Over 2,000 tons of quinoline derivatives are produced in the world every year. These compounds demonstrate antimalarial, antiprotozoal, antibasterial, antifungal, and even antiasthmatic properties, due to which they enjoy great interest, not only in the scientific world. They raise great expectations related to designing chemotherapeutic agents for the treatment of cancers. They are important synthetic precursors for such biologically active compounds as primaquine and chlorquinaldol. They can be the initial product for the synthesis of dyes or pigments, the most important of which are cyanine dyes. Some of them have been used as sensitisers for photographic emulsions. They are universally used e.g. for the production of measures to combat the effects of crop infection with powdery mildew (Blumeria graminis). Another interesting fact is that, in criminalistics, traces of using metal objects by suspects are detected thanks to the application of quinoline chelates with metals.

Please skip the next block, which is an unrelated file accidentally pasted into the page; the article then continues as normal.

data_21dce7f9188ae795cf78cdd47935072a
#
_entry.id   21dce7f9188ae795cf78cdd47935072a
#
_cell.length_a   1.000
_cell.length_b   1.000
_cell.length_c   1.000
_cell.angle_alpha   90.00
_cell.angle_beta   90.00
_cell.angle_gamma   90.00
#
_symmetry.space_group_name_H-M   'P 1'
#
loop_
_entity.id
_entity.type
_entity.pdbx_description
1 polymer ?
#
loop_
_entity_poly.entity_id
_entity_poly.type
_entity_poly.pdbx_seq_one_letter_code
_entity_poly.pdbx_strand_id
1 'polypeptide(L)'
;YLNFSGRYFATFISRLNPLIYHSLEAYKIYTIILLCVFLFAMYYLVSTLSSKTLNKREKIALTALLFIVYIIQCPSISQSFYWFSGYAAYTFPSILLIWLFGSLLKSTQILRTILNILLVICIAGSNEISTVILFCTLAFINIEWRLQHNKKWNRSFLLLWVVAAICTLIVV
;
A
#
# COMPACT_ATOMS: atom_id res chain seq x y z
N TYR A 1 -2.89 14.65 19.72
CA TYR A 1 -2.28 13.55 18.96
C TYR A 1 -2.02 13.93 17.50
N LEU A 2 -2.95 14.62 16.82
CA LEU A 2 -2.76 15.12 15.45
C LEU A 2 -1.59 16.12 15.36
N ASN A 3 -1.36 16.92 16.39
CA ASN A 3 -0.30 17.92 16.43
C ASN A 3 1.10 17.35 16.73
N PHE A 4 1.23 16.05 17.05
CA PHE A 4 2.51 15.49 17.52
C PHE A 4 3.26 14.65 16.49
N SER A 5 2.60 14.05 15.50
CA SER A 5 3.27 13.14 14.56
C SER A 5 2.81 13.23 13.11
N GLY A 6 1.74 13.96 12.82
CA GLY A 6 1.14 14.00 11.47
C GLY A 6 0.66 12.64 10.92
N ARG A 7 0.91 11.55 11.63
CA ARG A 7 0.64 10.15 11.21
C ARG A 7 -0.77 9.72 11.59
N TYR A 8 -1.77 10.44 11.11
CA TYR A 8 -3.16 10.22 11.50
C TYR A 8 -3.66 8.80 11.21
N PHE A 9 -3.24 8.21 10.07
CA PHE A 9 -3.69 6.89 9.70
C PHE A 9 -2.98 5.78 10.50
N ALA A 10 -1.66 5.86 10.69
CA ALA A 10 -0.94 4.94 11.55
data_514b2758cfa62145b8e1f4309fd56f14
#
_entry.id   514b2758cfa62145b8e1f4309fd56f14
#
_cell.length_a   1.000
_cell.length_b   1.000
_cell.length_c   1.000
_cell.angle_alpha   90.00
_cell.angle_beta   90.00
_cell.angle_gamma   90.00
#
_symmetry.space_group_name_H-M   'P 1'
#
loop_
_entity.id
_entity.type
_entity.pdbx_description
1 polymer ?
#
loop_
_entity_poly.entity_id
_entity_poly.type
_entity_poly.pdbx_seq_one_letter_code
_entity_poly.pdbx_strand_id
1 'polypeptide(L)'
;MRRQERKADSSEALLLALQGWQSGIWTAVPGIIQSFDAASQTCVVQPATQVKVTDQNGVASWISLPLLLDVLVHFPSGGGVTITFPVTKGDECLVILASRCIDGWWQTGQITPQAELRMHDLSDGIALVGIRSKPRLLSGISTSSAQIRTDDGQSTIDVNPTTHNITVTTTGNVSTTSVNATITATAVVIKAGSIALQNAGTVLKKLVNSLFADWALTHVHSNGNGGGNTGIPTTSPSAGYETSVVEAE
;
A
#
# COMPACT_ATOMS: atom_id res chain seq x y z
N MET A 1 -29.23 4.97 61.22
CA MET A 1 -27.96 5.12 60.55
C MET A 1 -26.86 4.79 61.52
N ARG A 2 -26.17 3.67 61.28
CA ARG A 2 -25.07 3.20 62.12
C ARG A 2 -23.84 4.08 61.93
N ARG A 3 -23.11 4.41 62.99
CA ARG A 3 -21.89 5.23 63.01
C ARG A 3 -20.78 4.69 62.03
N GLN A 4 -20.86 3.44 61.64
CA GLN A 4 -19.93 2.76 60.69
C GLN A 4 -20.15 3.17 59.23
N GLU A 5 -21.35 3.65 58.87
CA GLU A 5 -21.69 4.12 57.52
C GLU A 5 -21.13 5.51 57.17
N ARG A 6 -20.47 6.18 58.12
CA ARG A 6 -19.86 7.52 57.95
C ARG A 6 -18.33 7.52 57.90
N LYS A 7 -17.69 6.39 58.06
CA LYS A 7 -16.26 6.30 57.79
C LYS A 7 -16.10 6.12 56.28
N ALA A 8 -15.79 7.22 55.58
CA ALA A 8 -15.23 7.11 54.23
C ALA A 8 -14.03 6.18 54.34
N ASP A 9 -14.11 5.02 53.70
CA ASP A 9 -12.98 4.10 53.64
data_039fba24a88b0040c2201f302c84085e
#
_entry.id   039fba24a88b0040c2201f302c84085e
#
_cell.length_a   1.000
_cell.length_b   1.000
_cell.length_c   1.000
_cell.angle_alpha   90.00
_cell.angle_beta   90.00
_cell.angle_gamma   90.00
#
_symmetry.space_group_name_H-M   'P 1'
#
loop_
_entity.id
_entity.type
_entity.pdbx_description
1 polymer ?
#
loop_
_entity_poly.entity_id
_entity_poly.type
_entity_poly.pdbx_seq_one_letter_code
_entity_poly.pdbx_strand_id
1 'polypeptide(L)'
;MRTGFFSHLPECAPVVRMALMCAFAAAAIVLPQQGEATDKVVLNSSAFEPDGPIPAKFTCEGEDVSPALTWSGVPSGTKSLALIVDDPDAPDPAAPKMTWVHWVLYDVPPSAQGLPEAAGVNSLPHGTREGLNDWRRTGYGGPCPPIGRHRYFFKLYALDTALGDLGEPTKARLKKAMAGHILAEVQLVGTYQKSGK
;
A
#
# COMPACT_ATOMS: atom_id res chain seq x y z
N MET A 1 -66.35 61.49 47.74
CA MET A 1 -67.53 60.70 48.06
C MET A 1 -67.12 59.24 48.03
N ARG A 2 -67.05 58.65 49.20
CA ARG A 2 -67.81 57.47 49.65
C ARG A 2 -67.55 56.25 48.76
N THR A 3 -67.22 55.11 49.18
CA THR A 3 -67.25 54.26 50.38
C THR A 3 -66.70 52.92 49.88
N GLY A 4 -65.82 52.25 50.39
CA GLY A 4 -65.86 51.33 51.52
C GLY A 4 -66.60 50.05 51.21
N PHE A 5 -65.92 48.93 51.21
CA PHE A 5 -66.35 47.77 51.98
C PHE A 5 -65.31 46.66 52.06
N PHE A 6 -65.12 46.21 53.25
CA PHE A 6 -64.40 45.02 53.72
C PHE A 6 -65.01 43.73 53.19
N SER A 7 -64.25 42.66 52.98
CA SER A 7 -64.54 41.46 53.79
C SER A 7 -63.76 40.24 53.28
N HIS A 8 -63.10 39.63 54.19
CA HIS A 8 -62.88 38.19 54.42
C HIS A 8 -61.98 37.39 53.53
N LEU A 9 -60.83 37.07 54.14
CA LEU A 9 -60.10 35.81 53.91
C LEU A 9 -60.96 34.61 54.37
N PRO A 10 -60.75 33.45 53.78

The above examples have shown how broad the application of quinoline derivatives can be, and what expectations are related to the research whose goal is to develop new compounds from this group, and search for quick, effective and cheap methods of obtaining them. One of such solutions has been provided by chemists from the University of Silesia in Katowice, doctoral student Jakub Wantulok, Msc, and Assoc. Prof. Eng. Jacek Nycz, Professor of the University of Silesia. They have developed new derivative hydroxydialdehyde derivatives of 8-hydroxyquinoline, which may be precursors for many important chemical compounds with broad industrial and pharmaceutical application. The invention and method of obtaining it have been covered by patent protection.
fot. Fulvio Ciccolo | Unsplash